Keywords: Complex cassiterite-bearing skarn ore; Oil-assisted column flotation; Sulfosuccinamate collector; Water exchange

  • Lecture (Conference)
    IMPC 2018 - 29th International Mineral Processing Congress, 17.-21.11.2018, Moscow, Russian Federation

Publ.-Id: 29408

Density and Susceptibility: Geometallurgical Characterization of a Cassiterite Bearing Complex Skarn Ore From the Ore Mountains, Germany

Buchmann, M.; Schach, E.; Leißner, T.; Tolosana-Delgado, R.; Kern, M.; Krupko, N.; Rudolph, M.; Peuker, U. A.

In mineral processing, density and magnetic susceptibility are two very fundamental properties. For the beneficiation of valuables to saleable concentrates a detailed understanding of these properties is essential. Especially when it comes to the processing of cassiterite, which is the main mineral for tin production, they become highly prominent. Due to the chemically inert character of cassiterite towards most industrial applied leaching agents, density and magnetic separation processes are mainly applied for its beneficiation. To guarantee an optimized utilization of the different operations not only cassiterite but also the different gangue minerals have to be considered.
In this study, a skarn ore is characterized by density and magnetic susceptibility. Therefore, the material was first split into different density classes by heavy liquid separation. The obtained classes were further separated by their susceptibility to finally obtain a density-susceptibility matrix. For this purpose, an isodynamic separator was used. A more detailed characterization of the materials is done via gas pycnometer, magnetic susceptibility balance and vibrating sample magnetometer to estimate the characteristics of density and susceptibility for the various classes. Further, the determination of the chemical assay and the mineral intergrowth by mineral liberation analysis helps to generate a three dimensional data base for detailed characterization of the present ore.
The objective of this study is to estimate potential material streams for a modular processing plant via characterization of the material for the entire deposit by the two afore mentioned characteristic properties. The established multidimensional data matrix, enables predictions for the separation properties of the material and contributes to the characterization of the deposit within the context of geometallurgy.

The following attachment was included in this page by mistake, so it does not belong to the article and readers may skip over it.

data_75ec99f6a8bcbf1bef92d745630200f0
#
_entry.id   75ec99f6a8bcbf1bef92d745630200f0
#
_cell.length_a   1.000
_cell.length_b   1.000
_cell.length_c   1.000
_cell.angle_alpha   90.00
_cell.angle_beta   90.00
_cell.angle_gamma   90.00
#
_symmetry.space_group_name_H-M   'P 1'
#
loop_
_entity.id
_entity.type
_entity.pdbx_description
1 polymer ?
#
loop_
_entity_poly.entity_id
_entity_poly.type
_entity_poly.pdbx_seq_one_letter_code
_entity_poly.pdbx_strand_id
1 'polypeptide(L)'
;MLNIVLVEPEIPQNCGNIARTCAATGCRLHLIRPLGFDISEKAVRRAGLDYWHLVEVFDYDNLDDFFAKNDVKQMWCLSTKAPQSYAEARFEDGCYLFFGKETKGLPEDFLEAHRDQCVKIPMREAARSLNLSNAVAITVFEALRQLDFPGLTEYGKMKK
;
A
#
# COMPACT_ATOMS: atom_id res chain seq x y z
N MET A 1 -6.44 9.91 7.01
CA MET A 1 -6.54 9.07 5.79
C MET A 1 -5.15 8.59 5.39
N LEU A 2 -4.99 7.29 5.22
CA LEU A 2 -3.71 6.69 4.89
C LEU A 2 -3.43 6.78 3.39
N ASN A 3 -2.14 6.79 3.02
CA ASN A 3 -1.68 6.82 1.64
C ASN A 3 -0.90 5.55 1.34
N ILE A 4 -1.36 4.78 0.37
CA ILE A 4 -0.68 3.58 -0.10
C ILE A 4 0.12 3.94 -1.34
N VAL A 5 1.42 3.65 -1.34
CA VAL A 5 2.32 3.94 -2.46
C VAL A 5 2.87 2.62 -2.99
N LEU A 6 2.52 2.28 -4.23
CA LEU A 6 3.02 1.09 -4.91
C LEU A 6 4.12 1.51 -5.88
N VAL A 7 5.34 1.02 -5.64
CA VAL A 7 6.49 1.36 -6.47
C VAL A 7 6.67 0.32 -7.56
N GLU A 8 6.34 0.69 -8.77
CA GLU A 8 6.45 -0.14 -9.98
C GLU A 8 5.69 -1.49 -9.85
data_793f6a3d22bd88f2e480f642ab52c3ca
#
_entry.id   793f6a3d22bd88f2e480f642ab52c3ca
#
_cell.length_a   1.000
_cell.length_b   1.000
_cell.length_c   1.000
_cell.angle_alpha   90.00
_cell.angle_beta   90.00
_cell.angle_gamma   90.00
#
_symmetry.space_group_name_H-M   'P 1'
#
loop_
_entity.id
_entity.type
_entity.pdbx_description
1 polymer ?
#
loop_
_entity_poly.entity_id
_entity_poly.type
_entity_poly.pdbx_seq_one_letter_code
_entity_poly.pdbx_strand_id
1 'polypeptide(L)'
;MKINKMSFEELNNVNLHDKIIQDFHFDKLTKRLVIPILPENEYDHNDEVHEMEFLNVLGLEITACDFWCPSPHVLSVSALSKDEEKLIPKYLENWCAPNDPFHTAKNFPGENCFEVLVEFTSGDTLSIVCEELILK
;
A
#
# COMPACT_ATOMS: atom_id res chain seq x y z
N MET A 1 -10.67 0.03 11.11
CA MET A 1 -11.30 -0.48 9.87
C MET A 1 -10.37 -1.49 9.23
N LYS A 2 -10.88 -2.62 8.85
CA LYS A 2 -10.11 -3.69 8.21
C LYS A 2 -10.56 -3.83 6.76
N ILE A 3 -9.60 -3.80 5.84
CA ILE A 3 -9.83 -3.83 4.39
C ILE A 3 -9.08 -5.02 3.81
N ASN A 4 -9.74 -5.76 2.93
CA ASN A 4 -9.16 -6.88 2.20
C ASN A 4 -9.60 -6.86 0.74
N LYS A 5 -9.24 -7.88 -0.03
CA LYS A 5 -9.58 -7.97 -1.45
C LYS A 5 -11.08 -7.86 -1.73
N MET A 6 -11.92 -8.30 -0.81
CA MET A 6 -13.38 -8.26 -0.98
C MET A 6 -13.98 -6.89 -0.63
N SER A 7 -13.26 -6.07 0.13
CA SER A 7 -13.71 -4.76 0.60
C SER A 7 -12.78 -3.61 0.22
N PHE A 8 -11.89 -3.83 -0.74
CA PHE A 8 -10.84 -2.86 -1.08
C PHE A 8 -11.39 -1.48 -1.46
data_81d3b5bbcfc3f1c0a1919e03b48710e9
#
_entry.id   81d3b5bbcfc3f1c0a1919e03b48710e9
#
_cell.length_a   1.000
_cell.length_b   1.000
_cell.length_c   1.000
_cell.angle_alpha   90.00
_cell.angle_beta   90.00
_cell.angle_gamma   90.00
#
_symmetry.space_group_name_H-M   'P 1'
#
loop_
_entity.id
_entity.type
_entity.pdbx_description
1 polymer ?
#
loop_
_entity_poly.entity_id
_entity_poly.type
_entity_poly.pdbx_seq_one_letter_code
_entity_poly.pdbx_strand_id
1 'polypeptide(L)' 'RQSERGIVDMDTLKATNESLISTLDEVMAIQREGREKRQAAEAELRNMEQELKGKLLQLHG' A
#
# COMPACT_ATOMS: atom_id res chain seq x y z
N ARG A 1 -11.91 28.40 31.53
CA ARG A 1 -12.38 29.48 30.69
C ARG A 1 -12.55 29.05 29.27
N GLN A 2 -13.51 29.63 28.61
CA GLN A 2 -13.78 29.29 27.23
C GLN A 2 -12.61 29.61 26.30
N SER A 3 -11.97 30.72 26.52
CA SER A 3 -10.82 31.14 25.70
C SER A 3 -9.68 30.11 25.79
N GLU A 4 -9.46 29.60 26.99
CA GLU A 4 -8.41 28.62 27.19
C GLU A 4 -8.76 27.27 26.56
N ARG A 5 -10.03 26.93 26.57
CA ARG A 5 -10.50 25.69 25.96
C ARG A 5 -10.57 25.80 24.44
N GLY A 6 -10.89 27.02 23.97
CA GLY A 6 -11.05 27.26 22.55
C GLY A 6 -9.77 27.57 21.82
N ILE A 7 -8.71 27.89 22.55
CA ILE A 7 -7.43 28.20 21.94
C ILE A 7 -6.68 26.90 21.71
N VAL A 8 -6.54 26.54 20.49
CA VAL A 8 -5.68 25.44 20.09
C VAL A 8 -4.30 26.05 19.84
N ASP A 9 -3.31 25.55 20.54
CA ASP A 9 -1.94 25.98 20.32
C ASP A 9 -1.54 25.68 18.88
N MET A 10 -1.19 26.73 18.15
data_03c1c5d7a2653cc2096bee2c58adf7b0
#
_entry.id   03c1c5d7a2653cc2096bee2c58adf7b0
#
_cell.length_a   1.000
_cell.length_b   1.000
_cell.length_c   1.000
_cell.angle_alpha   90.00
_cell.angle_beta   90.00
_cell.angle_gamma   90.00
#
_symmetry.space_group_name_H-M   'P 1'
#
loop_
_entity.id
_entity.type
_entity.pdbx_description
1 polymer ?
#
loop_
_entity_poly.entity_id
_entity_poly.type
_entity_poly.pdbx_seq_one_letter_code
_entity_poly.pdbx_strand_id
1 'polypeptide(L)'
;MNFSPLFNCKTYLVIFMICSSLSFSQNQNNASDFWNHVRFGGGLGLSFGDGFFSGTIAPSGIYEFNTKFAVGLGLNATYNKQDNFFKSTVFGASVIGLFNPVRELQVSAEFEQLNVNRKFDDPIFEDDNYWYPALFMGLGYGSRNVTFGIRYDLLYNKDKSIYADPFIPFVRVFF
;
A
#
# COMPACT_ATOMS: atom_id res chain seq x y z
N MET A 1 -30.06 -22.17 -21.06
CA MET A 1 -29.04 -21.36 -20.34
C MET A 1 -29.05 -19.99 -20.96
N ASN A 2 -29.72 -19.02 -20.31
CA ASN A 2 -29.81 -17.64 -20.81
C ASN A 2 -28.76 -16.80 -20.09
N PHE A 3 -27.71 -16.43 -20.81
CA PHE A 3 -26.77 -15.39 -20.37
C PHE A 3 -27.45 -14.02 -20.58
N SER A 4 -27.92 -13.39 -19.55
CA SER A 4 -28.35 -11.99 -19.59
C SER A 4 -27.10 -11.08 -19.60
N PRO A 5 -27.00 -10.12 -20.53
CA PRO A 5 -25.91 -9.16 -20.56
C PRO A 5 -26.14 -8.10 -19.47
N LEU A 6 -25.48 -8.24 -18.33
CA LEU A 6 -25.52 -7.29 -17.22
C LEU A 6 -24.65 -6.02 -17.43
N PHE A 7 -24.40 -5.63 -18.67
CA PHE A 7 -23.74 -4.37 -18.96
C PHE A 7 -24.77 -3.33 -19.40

Keywords: Geometallurgy; susceptibility; density; skarn ore; cassiterite

  • Lecture (Conference)
    MPC 2018 - 29th International Mineral Processing Congress, 15.-21.09.2018, Moscow, Russian Federation

Publ.-Id: 29407

Flotationscharakteristika eines zinnhaltigen Skarnerzes aus der Lagerstätte Hämmerlein im Erzgebirge

Schach, E.; Buchmann, M.; Astoveza, J.; Bremerstein, I.; Kern, M.; Peuker, U. A.; Rudolph, M.

Im Rahmen des AFK-Projektes beschäftigt sich das Helmholtz-Institut Freiberg mit der Aufbereitung feinster Fraktionen eines zinnhaltigen Skarnerzes. Dazu wird in einer gemeinsamen Studie mit der UVR-FIA GmbH und dem Institut für Mechanische Verfahrenstechnik und Aufbereitungstechnik der TU Bergakademie Freiberg die Flotationscharakteristika des Erzes in Abhängigkeit verschiedener, vorhergehender Aufbereitungsmethoden untersucht, um erste Erkenntnisse über geeignete Flotationsreagenzien und Prozessparameter zu erlangen. Bei diesen Methoden handelt es sich um die Dichtetrennung, Magnetscheidung, Sulfidflotation und die Entschlämmung des Aufgabematerials. Da das Aufgabematerial für die Kassiteritflotation noch sehr grobkörnig ist (x80,3 < 250 µm) wurde ebenfalls der Einfluss eines weiteren Zerkleinerungsschrittes zur Verbesserung des Aufschlussgrades betrachtet.
Als Ergänzung zu der von der UVR-FIA GmbH untersuchten Styrolphosphonsäure wurde für die Flotationsversuche, welche im Rahmen dieses Beitrages durchgeführt wurden, das anionaktive Sulfosuccinamat (Aerosol22®) als Sammler verwendet. Zusätzlich wurde MIBC als Schäumer und Natriumhexafluorosilicat als Drücker eingesetzt. Die Flotation erfolgte bei pH 3 in einer Flotationszelle der Firma Outotec® (GTK LabCell™).